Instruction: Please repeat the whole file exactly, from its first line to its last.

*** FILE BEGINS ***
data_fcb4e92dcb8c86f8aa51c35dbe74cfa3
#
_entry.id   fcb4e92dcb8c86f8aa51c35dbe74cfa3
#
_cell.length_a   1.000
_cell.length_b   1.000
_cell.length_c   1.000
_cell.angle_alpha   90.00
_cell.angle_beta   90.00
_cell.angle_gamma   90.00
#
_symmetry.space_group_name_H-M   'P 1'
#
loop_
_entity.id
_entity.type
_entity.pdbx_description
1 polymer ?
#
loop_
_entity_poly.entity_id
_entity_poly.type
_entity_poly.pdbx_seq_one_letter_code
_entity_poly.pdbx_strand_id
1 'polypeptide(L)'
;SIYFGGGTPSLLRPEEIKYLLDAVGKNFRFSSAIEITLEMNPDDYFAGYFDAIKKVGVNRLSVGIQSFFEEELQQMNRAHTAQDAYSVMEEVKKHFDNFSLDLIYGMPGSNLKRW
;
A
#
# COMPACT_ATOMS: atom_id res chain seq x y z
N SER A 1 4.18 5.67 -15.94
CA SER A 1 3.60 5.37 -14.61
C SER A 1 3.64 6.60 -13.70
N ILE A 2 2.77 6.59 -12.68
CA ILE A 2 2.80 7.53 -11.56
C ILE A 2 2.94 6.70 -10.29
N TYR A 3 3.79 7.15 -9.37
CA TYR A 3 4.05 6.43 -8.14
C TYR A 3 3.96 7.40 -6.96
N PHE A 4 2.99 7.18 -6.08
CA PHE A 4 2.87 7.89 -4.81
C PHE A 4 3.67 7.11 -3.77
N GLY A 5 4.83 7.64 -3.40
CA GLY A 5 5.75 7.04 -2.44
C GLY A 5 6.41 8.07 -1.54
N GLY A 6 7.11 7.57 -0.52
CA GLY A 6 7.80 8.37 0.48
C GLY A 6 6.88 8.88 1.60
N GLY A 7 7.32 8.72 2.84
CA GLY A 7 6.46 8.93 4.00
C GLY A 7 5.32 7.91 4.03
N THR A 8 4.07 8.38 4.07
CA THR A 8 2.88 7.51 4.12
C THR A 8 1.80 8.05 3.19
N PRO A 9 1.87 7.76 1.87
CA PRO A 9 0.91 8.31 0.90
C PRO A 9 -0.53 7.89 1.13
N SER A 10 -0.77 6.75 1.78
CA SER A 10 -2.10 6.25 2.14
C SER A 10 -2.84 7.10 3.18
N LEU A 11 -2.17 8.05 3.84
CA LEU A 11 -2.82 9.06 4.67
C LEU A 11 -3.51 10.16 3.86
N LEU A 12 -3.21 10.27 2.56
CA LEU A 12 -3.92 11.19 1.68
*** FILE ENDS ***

data_fcb4e92dcb8c86f8aa51c35dbe74cfa3
#
_entry.id   fcb4e92dcb8c86f8aa51c35dbe74cfa3
#
_cell.length_a   1.000
_cell.length_b   1.000
_cell.length_c   1.000
_cell.angle_alpha   90.00
_cell.angle_beta   90.00
_cell.angle_gamma   90.00
#
_symmetry.space_group_name_H-M   'P 1'
#
loop_
_entity.id
_entity.type
_entity.pdbx_description
1 polymer ?
#
loop_
_entity_poly.entity_id
_entity_poly.type
_entity_poly.pdbx_seq_one_letter_code
_entity_poly.pdbx_strand_id
1 'polypeptide(L)'
;SIYFGGGTPSLLRPEEIKYLLDAVGKNFRFSSAIEITLEMNPDDYFAGYFDAIKKVGVNRLSVGIQSFFEEELQQMNRAHTAQDAYSVMEEVKKHFDNFSLDLIYGMPGSNLKRW
;
A
#
# COMPACT_ATOMS: atom_id res chain seq x y z
N SER A 1 4.18 5.67 -15.94
CA SER A 1 3.60 5.37 -14.61
C SER A 1 3.64 6.60 -13.70
N ILE A 2 2.77 6.59 -12.68
CA ILE A 2 2.80 7.53 -11.56
C ILE A 2 2.94 6.70 -10.29
N TYR A 3 3.79 7.15 -9.37
CA TYR A 3 4.05 6.43 -8.14
C TYR A 3 3.96 7.40 -6.96
N PHE A 4 2.99 7.18 -6.08
CA PHE A 4 2.87 7.89 -4.81
C PHE A 4 3.67 7.11 -3.77
N GLY A 5 4.83 7.64 -3.40
CA GLY A 5 5.75 7.04 -2.44
C GLY A 5 6.41 8.07 -1.54
N GLY A 6 7.11 7.57 -0.52
CA GLY A 6 7.80 8.37 0.48
C GLY A 6 6.88 8.88 1.60
N GLY A 7 7.32 8.72 2.84
CA GLY A 7 6.46 8.93 4.00
C GLY A 7 5.32 7.91 4.03
N THR A 8 4.07 8.38 4.07
CA THR A 8 2.88 7.51 4.12
C THR A 8 1.80 8.05 3.19
N PRO A 9 1.87 7.76 1.87
CA PRO A 9 0.91 8.31 0.90
C PRO A 9 -0.53 7.89 1.13
N SER A 10 -0.77 6.75 1.78
CA SER A 10 -2.10 6.25 2.14
C SER A 10 -2.84 7.10 3.18
N LEU A 11 -2.17 8.05 3.84
CA LEU A 11 -2.82 9.06 4.67
C LEU A 11 -3.51 10.16 3.86
N LEU A 12 -3.21 10.27 2.56
CA LEU A 12 -3.92 11.19 1.68